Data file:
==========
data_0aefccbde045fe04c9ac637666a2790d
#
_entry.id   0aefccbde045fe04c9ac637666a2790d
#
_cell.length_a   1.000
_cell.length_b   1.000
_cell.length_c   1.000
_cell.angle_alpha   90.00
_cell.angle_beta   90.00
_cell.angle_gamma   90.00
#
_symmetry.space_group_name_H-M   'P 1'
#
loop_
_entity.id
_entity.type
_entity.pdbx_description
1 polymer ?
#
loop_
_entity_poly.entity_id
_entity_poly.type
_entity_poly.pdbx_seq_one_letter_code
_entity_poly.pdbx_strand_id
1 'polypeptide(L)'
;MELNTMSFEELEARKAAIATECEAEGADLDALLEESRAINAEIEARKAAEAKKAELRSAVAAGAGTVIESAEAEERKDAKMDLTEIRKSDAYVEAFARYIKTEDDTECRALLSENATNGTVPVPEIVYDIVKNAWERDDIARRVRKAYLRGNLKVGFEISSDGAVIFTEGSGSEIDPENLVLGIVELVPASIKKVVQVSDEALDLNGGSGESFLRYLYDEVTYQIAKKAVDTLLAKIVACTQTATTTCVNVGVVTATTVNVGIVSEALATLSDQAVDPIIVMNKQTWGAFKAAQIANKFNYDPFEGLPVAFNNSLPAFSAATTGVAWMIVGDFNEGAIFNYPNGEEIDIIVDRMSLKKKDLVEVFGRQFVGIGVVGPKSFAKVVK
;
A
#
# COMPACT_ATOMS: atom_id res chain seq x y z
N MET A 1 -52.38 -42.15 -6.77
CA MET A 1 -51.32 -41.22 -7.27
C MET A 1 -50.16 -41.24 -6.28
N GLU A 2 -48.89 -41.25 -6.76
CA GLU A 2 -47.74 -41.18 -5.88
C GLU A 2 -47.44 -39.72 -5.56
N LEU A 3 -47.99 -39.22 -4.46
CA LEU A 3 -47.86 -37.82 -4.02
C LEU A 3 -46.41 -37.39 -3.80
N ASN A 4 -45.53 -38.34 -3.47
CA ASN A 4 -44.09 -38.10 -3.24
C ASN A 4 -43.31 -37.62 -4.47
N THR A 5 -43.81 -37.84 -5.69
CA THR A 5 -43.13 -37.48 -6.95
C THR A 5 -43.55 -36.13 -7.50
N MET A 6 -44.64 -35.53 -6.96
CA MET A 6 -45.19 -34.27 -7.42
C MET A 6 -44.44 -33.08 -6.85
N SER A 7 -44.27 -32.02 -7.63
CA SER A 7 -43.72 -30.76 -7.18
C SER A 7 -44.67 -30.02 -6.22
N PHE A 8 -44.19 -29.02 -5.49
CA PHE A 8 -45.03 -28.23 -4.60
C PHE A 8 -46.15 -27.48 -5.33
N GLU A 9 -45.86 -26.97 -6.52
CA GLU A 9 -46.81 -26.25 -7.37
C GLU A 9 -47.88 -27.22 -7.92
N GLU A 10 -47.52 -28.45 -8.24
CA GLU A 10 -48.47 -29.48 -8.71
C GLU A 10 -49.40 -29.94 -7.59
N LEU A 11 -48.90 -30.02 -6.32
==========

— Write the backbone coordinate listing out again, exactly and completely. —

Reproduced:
data_0aefccbde045fe04c9ac637666a2790d
#
_entry.id   0aefccbde045fe04c9ac637666a2790d
#
_cell.length_a   1.000
_cell.length_b   1.000
_cell.length_c   1.000
_cell.angle_alpha   90.00
_cell.angle_beta   90.00
_cell.angle_gamma   90.00
#
_symmetry.space_group_name_H-M   'P 1'
#
loop_
_entity.id
_entity.type
_entity.pdbx_description
1 polymer ?
#
loop_
_entity_poly.entity_id
_entity_poly.type
_entity_poly.pdbx_seq_one_letter_code
_entity_poly.pdbx_strand_id
1 'polypeptide(L)'
;MELNTMSFEELEARKAAIATECEAEGADLDALLEESRAINAEIEARKAAEAKKAELRSAVAAGAGTVIESAEAEERKDAKMDLTEIRKSDAYVEAFARYIKTEDDTECRALLSENATNGTVPVPEIVYDIVKNAWERDDIARRVRKAYLRGNLKVGFEISSDGAVIFTEGSGSEIDPENLVLGIVELVPASIKKVVQVSDEALDLNGGSGESFLRYLYDEVTYQIAKKAVDTLLAKIVACTQTATTTCVNVGVVTATTVNVGIVSEALATLSDQAVDPIIVMNKQTWGAFKAAQIANKFNYDPFEGLPVAFNNSLPAFSAATTGVAWMIVGDFNEGAIFNYPNGEEIDIIVDRMSLKKKDLVEVFGRQFVGIGVVGPKSFAKVVK
;
A
#
# COMPACT_ATOMS: atom_id res chain seq x y z
N MET A 1 -52.38 -42.15 -6.77
CA MET A 1 -51.32 -41.22 -7.27
C MET A 1 -50.16 -41.24 -6.28
N GLU A 2 -48.89 -41.25 -6.76
CA GLU A 2 -47.74 -41.18 -5.88
C GLU A 2 -47.44 -39.72 -5.56
N LEU A 3 -47.99 -39.22 -4.46
CA LEU A 3 -47.86 -37.82 -4.02
C LEU A 3 -46.41 -37.39 -3.80
N ASN A 4 -45.53 -38.34 -3.47
CA ASN A 4 -44.09 -38.10 -3.24
C ASN A 4 -43.31 -37.62 -4.47
N THR A 5 -43.81 -37.84 -5.69
CA THR A 5 -43.13 -37.48 -6.95
C THR A 5 -43.55 -36.13 -7.50
N MET A 6 -44.64 -35.53 -6.96
CA MET A 6 -45.19 -34.27 -7.42
C MET A 6 -44.44 -33.08 -6.85
N SER A 7 -44.27 -32.02 -7.63
CA SER A 7 -43.72 -30.76 -7.18
C SER A 7 -44.67 -30.02 -6.22
N PHE A 8 -44.19 -29.02 -5.49
CA PHE A 8 -45.03 -28.23 -4.60
C PHE A 8 -46.15 -27.48 -5.33
N GLU A 9 -45.86 -26.97 -6.52
CA GLU A 9 -46.81 -26.25 -7.37
C GLU A 9 -47.88 -27.22 -7.92
N GLU A 10 -47.52 -28.45 -8.24
CA GLU A 10 -48.47 -29.48 -8.71
C GLU A 10 -49.40 -29.94 -7.59
N LEU A 11 -48.90 -30.02 -6.32